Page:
Pharmaceutical companies need to be more transparent - GSK Expert
23 December 2015
New Zealand's pharmaceutical industry needs to introduce a policy of greater transparency to benefit Kiwi patients and medical specialists according to one local expert.
Dr Ian Griffiths, Medical Director of GSK New Zealand Pharmaceuticals, makes the comments as his company becomes the first to adopt a new framework for its medical education program; and interactions with healthcare professionals to increase transparency.
The new policies are being implemented to give greater assurance to patients that when a medication is prescribed, experts speaking on behalf of the company are doing so without ethical conflict.
Dr Griffiths says it is important for the reputation of the industry as a whole that a patient’s confidence in their medical advisors is beyond reproach and it is for this reason GSK has initiated a number of pioneering standards.
The three key changes which come into effect on January 1st 2016 represent a fundamental shift in the GSK business model.
- Stopping direct payments to healthcare professionals: GSK has now phased out direct payments to healthcare professionals to speak on GSK’s behalf about prescription medicines and vaccines or the diseases they help to treat or prevent. Instead GSK medical staff, as experts on products, will have an increased role in external communication.
- Moving to independent medical education: Medical education will continue to be supported by GSK where educational gaps are identified and independent third parties have robust propositions to address them. The main change is that this support will now be at “arm’s length” via medical education partners with no involvement from GSK.
- Increasing peer-to-peer discussions with GSK medics: As technical experts on medicines and vaccines GSK says its team is responsible for explaining them. They have increased the number of medical team members to provide educational support.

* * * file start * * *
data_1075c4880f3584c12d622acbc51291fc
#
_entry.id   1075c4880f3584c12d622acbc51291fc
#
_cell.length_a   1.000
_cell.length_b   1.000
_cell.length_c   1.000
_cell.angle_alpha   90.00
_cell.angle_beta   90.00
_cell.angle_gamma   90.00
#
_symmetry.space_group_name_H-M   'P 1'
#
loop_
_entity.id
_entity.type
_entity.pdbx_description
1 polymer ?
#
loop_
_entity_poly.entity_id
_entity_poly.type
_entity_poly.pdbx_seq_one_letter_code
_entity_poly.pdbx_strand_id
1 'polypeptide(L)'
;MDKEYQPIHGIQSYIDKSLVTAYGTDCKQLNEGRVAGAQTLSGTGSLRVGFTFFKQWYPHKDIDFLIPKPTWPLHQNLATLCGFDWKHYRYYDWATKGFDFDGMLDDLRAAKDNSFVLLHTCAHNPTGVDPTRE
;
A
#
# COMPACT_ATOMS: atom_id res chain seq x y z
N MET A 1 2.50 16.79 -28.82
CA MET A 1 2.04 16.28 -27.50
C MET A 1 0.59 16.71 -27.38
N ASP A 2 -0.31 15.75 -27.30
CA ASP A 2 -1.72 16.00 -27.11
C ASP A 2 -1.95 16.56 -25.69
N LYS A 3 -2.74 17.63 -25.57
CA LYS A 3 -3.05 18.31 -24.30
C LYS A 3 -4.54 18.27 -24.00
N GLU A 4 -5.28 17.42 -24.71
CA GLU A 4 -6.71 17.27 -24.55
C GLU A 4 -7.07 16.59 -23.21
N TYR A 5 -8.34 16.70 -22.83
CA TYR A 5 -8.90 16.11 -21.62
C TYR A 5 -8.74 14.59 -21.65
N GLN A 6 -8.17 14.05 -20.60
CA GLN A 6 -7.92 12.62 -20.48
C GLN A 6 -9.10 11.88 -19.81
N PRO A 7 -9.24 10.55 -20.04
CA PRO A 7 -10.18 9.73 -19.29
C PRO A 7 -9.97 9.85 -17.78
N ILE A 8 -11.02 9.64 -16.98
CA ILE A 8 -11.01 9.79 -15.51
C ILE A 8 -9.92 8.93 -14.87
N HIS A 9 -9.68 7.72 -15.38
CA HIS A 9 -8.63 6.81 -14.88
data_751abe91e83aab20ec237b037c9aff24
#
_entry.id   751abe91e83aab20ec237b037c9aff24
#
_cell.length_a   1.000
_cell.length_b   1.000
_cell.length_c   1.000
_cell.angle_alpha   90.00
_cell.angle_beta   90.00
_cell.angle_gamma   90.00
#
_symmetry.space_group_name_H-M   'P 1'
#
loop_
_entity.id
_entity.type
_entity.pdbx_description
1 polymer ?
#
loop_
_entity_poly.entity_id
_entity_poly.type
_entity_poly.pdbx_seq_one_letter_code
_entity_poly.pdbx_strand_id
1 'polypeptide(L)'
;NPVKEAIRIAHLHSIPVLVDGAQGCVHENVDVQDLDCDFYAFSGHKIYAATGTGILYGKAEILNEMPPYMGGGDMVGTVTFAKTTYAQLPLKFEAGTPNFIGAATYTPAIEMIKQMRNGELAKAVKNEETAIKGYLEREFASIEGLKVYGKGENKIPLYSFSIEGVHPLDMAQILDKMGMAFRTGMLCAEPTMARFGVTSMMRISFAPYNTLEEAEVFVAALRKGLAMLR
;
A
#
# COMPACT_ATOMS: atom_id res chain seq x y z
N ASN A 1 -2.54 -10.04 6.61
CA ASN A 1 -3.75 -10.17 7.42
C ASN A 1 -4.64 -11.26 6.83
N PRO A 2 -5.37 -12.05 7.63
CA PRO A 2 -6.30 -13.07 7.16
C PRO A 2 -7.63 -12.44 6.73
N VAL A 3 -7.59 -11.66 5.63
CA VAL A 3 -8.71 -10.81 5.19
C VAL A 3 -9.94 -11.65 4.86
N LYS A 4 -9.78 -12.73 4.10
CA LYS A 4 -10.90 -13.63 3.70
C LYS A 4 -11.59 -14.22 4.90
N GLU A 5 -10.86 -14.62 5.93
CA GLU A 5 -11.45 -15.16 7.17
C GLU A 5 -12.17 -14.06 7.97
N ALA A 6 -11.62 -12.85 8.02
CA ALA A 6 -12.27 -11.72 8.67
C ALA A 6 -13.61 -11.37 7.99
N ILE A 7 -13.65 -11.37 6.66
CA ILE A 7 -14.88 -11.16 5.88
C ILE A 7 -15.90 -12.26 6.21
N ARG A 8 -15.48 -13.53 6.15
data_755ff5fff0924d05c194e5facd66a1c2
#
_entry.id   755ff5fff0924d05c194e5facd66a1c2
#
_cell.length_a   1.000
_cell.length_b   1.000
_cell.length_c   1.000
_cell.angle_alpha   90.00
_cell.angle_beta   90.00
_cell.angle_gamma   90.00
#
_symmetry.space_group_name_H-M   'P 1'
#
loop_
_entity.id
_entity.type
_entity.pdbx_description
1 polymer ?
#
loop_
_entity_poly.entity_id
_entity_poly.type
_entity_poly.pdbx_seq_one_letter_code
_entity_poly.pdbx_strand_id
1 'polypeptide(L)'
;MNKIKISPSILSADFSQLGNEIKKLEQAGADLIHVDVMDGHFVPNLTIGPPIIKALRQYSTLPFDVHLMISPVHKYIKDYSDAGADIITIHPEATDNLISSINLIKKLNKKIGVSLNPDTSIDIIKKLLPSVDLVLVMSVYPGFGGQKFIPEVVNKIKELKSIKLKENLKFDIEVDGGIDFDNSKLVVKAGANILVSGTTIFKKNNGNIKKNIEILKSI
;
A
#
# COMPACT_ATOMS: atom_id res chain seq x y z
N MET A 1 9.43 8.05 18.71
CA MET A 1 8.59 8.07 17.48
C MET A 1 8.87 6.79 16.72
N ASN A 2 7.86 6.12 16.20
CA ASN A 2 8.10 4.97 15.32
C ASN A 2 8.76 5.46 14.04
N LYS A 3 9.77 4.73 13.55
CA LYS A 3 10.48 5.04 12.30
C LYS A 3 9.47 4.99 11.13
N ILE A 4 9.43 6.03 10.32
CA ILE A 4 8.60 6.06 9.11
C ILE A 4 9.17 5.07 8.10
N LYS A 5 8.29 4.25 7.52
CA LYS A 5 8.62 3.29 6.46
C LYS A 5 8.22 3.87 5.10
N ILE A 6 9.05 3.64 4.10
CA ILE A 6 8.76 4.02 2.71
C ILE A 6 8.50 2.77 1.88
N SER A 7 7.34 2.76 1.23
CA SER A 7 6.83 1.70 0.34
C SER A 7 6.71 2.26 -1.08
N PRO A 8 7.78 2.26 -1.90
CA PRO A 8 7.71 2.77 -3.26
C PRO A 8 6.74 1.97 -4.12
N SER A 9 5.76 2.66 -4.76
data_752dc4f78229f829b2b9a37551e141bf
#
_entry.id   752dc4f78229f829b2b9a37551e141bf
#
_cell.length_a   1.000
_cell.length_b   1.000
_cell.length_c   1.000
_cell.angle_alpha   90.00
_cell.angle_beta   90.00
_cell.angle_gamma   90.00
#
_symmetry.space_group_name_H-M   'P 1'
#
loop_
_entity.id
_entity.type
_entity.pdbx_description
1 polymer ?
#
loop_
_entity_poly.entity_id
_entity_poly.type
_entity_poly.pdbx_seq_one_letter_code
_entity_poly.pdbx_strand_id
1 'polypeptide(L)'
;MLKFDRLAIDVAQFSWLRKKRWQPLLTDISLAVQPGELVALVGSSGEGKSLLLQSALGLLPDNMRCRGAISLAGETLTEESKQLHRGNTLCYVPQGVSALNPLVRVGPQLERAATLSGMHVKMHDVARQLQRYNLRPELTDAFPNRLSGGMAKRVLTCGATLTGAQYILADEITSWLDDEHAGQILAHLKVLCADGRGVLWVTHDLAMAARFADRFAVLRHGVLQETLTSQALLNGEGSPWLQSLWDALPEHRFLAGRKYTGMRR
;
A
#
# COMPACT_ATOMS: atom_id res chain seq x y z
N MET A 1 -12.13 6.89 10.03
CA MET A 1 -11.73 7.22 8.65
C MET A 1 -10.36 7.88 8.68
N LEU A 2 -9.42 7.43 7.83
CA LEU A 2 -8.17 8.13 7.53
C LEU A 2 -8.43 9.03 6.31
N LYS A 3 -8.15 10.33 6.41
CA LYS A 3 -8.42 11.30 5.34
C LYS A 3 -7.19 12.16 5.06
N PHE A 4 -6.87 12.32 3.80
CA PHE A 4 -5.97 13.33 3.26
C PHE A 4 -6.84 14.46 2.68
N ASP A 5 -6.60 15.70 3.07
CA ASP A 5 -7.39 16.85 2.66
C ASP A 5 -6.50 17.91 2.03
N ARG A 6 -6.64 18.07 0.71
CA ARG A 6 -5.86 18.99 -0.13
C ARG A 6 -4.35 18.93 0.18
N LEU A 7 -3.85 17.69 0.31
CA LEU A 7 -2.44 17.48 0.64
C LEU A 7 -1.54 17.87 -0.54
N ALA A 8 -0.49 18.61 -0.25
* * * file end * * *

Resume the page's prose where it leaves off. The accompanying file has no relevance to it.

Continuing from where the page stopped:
Dr Griffiths says the the changes are the latest steps in a decade long journey to renew GSK’s business model.
“In order to make informed decisions about patient care, doctors want access to high quality information. When it comes to GSK medicines and vaccines, and particularly new medicines and vaccines, the subject matter expertise and therefore the responsibility to communicate lies with the company.
“While we implement innovative ways to meet the information needs of doctors we need to be mindful that information provided by industry may be perceived as conflicted. We have found that, whenever questions are raised about healthcare professionals receiving money from pharmaceutical companies, there is a perception that inappropriate prescribing may result. We believe that every patient should get the right medicine for their condition. We want as many healthcare professionals as possible to have access to the most current, fair and balanced information they need to choose the right treatment for their patients.
“Strengthening the GSK medical team is an important step in responding to this concern. Increased transparency around GSK’s promotion of product or third party independent medical education are further steps in the right direction.
“In all of our interactions with healthcare professionals, our priority is to be transparent, operate with integrity, and always put the interests of patients first,” says Dr Griffiths.
Already GSK has removed financial incentives for its medical representatives on individual sales targets.
Instead, sales teams are incentivised based on their technical knowledge, the quality of service they deliver to doctors to support improved patient care and a broader set of business performance measures.
“Healthcare professionals will remain valuable partners for GSK in the long-term in our endeavours to bring new medicines to New Zealand patients. We will continue to work with and to pay fair market remuneration to doctors and academics for non-promotional activities such as clinical research, provision of expert advice or insights via market research,” says Dr Griffiths.
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